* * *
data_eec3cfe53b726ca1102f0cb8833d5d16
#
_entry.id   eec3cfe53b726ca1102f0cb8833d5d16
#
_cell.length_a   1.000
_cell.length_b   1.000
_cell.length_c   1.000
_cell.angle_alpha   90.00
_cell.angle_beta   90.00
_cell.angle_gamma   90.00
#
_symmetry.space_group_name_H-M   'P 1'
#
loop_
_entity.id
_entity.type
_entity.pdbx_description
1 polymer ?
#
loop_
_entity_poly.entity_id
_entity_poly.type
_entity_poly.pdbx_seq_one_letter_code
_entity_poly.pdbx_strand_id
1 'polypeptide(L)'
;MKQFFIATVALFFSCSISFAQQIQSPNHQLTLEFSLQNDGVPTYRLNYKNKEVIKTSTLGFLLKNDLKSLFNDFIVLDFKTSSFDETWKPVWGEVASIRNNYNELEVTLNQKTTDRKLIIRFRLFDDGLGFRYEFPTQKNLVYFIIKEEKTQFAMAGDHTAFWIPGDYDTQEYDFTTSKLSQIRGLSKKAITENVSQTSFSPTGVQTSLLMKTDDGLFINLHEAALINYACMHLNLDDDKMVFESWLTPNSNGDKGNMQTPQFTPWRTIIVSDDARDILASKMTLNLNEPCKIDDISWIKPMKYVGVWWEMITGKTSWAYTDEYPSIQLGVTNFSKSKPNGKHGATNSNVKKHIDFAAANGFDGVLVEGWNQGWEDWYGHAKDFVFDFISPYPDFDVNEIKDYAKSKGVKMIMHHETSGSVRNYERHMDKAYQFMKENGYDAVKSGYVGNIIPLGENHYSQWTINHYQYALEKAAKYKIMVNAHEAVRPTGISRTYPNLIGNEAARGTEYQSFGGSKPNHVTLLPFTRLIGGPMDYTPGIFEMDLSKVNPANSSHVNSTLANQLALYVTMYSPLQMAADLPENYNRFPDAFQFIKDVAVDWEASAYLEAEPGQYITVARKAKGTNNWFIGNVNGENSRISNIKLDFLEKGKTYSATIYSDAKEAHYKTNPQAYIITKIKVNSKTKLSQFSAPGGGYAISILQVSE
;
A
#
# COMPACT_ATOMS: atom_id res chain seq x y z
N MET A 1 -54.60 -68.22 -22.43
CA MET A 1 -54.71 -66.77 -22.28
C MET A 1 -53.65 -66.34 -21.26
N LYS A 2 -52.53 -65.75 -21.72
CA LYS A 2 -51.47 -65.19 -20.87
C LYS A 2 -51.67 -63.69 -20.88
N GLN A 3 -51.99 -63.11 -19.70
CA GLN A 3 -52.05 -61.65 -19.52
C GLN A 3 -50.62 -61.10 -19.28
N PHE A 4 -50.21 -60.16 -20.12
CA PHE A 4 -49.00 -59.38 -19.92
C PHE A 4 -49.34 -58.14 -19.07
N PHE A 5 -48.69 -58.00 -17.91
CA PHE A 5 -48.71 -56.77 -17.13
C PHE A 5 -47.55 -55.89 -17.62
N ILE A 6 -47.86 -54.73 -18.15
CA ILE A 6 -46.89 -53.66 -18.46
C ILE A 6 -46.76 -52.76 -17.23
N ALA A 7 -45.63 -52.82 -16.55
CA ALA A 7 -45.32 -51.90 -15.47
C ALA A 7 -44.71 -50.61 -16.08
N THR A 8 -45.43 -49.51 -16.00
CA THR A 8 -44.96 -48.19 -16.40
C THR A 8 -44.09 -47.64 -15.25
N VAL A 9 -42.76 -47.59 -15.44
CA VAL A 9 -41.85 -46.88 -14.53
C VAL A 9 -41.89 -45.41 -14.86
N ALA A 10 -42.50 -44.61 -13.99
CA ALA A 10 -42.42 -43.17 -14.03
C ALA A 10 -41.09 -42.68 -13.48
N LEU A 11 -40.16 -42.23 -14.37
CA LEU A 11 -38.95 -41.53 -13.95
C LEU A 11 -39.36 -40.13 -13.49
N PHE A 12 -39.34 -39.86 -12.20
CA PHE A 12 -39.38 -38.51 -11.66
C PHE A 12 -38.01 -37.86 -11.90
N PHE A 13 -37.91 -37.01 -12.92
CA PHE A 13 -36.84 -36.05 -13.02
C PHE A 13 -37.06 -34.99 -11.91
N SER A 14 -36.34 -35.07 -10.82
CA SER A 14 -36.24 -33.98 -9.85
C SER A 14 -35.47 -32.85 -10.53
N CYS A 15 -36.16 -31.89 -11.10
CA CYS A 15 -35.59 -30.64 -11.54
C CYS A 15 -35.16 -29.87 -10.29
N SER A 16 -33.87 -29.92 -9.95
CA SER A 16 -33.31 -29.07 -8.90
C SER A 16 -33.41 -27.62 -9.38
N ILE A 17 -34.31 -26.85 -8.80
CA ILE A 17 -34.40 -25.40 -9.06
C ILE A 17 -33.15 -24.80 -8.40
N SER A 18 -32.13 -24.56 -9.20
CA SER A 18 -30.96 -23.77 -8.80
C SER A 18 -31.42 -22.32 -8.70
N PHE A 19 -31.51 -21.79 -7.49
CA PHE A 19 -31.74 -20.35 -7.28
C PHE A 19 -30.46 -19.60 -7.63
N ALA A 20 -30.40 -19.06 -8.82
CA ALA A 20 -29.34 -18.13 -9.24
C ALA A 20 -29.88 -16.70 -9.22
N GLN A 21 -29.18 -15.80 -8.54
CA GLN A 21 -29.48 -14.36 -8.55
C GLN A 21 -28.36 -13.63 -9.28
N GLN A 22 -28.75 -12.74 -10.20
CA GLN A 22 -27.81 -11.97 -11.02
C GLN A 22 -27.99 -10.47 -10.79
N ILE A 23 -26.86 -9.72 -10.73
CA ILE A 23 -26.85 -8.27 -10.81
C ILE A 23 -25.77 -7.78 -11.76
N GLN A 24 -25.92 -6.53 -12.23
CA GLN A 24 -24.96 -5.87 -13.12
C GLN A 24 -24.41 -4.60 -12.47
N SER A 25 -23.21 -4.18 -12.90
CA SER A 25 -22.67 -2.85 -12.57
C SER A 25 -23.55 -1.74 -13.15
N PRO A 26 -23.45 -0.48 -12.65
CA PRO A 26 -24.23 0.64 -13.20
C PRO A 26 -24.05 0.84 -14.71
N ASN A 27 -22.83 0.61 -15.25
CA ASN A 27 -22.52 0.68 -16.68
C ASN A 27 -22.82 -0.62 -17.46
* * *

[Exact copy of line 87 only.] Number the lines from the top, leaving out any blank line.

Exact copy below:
C PHE A 19 -30.46 -19.60 -7.63